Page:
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Intro to DHTML

Intro to DHTML

May 13, 2002
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" The following techniques will reveal how to create a cross-browser layer, as well as an easy way to sniff out a surfer's browser type. "

For many neophytes, 'DHTML' is simply the combination of HTML and JavaScript, but this definition does not encompass the full scope and power of this technology, for DHTML is an integrated array of features in most 'Version 4' or newer browsers that allow web pages to be much more Dynamic: hence the 'D' in "DHTML."

DHTML is not a scripting language like JavaScript, but a software enhancement that gives your browser the ability to display content dynamically. So what you really want to understand is not DHTML, but rather, the coding syntax needed to employ DHTML and its support for dynamic content in your Web page's design...

To understand this concept a little better, we will define the term 'dynamic' to mean "the inherent ability of the browser to change the displayed page's appearance after the document has loaded, and without reloading the initial page." You have now likely considered the 'inherent ability of the browser' portion of the above definition, and come to the conclusion that this means the typical 'non-standard' foolishness that MSIE and Netscape are famous for, with IE's 'marquee' and NS' 'blink' commands easily coming to mind. Far more powerful but obvious outgrowths of the above examples, today's implementation of DHTML technology is no more cross-browser compatible than either of these 'ancient' commands, but with the amazing eye-candy effects that DHTML is capable of (especially in Internet Explorer's incarnation of it), it is a technology well worth using for a variety of page-enhancement applications.

Writing Cross-Browser DHTML
Unless (or until if you're the 'hopeful' type) a cross-browser implementation of DHTML becomes available, JavaScript browser-sniffing is typically used to determine which set of commands can or should be executed to perform some specific operation within the parameters required by, or available to, the specific browser type. The following techniques will reveal how to create a cross-browser layer, as well as an easy way to sniff out a surfer's browser type.

A Cross-Browser Layer
Since NS understands the LAYER tag while MSIE reads the DIV and SPAN tags, if we wanted to create a simple DHTML effect such as a moving image, we would usually need to use two tags: a layer for NS 4+, and either a DIV or SPAN tag for IE 4+. Although this method can be somewhat 'buggy' in Netscape (what isn't?), NS apparently handles an absolutely positioned DIV tag the same way as a layer, allowing us to use a cross-browser layer that requires only one tag, for example:

DIV id="crosslayer" style="position:absolute"> /DIV>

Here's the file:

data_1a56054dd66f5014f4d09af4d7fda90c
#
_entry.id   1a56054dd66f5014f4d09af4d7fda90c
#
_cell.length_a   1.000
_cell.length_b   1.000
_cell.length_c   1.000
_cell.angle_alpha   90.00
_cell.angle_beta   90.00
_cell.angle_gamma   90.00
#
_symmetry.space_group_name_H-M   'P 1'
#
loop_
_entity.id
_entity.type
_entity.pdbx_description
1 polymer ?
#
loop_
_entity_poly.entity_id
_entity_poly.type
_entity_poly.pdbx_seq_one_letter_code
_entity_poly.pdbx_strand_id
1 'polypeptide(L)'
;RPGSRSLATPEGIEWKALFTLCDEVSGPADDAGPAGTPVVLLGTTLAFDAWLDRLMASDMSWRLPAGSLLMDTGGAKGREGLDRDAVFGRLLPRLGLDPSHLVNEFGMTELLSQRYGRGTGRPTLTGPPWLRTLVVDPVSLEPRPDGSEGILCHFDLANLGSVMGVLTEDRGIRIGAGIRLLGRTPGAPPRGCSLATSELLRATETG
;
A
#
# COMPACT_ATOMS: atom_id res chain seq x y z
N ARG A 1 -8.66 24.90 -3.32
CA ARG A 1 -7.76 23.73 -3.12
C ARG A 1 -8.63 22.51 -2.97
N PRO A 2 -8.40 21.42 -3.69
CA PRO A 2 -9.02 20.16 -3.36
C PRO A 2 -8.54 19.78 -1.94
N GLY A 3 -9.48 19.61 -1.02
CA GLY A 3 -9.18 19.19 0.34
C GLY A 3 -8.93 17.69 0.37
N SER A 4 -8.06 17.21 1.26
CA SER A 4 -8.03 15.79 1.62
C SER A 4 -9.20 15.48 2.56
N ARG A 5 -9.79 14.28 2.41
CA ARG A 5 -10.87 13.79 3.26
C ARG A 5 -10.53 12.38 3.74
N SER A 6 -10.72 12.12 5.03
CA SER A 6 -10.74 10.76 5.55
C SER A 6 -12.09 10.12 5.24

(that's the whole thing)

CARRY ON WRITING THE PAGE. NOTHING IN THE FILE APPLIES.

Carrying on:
NS 4+ will handle this DIV exactly the same as it would a layer. Like any other layer, we would first go through the document object , then the layer id for access: document.crosslayer while in IE 4+, we would simply use the div's id: crosslayer.

Although specifying a layer this way is convenient in terms of cross-browser compatibility, it has one major draw back, in that such a layer doesn't always behave the way a normal layer should in NS, and can actually crash the browser on occasion! Unless you are certain that you're application will be stable, then a better alternative may be to write specific code for specific browsers, and the key to this is to be able to redirect surfers based upon their browser type. Here's how to do it: Think of object detection as an indirect way of determining browser type.

Browser Sniffing Through Object Detection
Determining a surfer's browser with JavaScript by using the navigator object is a common task:

SCRIPT LANGUAGE="JavaScript">
!-- Browser Redirect
if (navigator.appName.indexOf("Explorer") != -1){
window.location = "http://www.yoursite.com/ie_url.html";}
if (navigator.appName.indexOf("Netscape") != -1){
window.location = "http://www.yoursite.com/ns_url.html";}
// Browser Redirect -->
/SCRIPT>

But using the navigator object can be complicated to use, so object detection can be used instead. If the browser does not support a particular object, JavaScript returns null when you reference it. Knowing this, we can use an object reference in the if statement (in place of the navigator object) to determine the browser of the user. Think of object detection as an indirect way of determining browser type. Instead of directly determining the name and version of the user's browser (through the navigator object), object detection is a more generic browser sniffing technique. Since only NS 4+ supports the document.layers object, and only IE 4+ supports document.all, we can use this knowledge to easily determine whether the user is using either:

if (document.layers)
{window.location = "http://www.yoursite.com/ns_url.html";}
if (document.all)
{window.location = "http://www.yoursite.com/ie_url.html";}

While either technique will work for you, the latter is far more simple, while the former will allow you to discriminate additional browser types, such as WebTV.

Microsoft (as one might naturally expect) offers an exhaustive look at the amazing things that can be accomplished through the use of DHTML, which can be accessed here , and if you're not convinced that DHTML is right for you, or if you're the 'copy-n-paste' type, visit Dynamic Drive , where a whole new world will open up for you!


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